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New CPP tourism supremo: 'We can help the poor'

New CPP tourism supremo: 'We can help the poor'

In what Prime Minister Hun Sen explained in May as an apolitical "re-shuffle"

in the name of public progress, media-savvy Minister of Tourism Lay Prohas, of Funcinpec,

was replaced by CPP Central Committee member Dr Thong Khon. Now, the 56-year-old

Khon described as "mayor" of Phnom Penh during the mid 1980s, is at the

helm of a bullish $2 billion tourism sector that increased by 20% last year. According

to the World Travel and Tourism Council, tourism contributes an estimated 20% to

Cambodia's GDP, and provides nearly 16% of total employment. The industry is predicted

to grow by 5.7% per annum, in real terms, between 2008 and 2017. Khon, the newly

appointed Minister of Tourism, talked to Sam Campbell on July 16 about threats to

Cambodia's temples, tourism policy and the poor.

How does tourism benefit poor Cambodians?

We have two plans. One is pro-poor and one is community based. In the suburbs and

on the outskirts of Angkor Wat we have a lot of projects to benefit the poor - our

pro-poor plans. We encourage people to grow vegetables, flowers and fruit to supply

the hotel industry and tourists. Another thing is that we set up community-based

tourism. Through community-based tourism we can help the poor. Tourists come for

home stays [lodging with a family in their home], enjoy local food, use local tour

guides, and use local transportation in the village. At the same time, we encourage

production of good quality handicrafts with good packaging. They can sell these which

will benefit the poor.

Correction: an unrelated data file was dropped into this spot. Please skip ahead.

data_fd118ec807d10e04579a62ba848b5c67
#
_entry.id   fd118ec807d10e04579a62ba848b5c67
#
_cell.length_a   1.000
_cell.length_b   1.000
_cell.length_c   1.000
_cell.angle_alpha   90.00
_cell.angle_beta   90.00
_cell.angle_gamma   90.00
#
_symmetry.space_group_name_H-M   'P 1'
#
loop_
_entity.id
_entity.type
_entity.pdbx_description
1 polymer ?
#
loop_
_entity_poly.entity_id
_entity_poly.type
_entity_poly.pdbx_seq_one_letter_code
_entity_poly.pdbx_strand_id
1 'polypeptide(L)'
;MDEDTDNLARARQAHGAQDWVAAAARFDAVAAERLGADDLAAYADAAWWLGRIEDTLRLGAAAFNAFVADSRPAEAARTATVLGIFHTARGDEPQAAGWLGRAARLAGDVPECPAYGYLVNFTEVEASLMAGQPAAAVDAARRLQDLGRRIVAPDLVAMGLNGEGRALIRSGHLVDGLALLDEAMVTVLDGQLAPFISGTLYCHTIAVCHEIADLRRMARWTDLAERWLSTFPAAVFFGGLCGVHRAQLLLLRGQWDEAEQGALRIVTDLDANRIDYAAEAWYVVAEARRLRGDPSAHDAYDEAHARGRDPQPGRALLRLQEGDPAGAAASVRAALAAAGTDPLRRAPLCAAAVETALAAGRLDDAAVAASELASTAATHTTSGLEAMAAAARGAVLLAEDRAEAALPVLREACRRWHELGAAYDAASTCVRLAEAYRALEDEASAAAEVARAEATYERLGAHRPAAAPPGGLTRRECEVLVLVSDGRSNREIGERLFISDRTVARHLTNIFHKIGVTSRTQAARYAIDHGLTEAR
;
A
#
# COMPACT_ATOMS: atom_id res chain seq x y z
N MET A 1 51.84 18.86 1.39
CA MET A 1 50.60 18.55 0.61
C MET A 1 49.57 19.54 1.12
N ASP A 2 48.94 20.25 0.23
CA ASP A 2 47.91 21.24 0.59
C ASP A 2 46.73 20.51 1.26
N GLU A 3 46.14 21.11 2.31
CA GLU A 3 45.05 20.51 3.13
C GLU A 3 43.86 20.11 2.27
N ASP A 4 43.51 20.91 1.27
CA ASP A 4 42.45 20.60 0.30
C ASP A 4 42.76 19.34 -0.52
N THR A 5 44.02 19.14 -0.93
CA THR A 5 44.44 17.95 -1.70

What is the government doing to prevent unregulated development?

The rules are strict to prevent it. We have to make development through successive

smaller developments. Ecotourism is the key; we want to protect the environment.

Do you primarily promote high-end or low-end tourism?

We promote all tourism, high and low. But we have to enhance, to make public, all

our messages; not just sell to high-end tourists. There is no difference between

high and low class tourism but we have to promote high quality service. We have to

improve the quality every year.

Given Cambodia's poverty, lack of infrastructure, and recent events such as the

PMT air crash, and theft from the Angkor Archaeological Park, is luxury tourism feasible?

Even though we have some problems...the government, especially my Prime Minister,

takes good care of all the programs.

Cambodia has shown good behavior to welcome the police when something happens. Cambodia,

as a host country, takes good care about that. Up until now there has been no flight

or package tour concerns.

I think the golf course event [the 3 day Cambodia Open Tournament in Siem Reap] is

a good event for Cambodia. From now on we can show the world, not only Asia, what

Cambodia has today - it is not only a world wonder, not only a world heritage site;

we also have some other amusements and attractions like golf courses. So please come!

Come once and you can have both - Angkor temples and golf courses of international

standard.

Conservationists have warned that the use of groundwater is undermining the temples

at Angkor, leaving them at risk of collapse. What measures are in place to prevent

this?

We have to prevent the damage. It is a technical issue - if we continue to use over

8,000 cubic metres of groundwater, we will affect the structure of Angkor Wat. Now

the government has a good plan to change from using groundwater to using water from

the lakes and Barays [man-made reservoirs]. Now, today, we have enough water from

the Barays to supply the western area [of Siem Reap].

Was your appointment politically motivated?

Me? Who said that? [Laughs] You can ask those people. You don't ask me. If you ask

the people, you may know.

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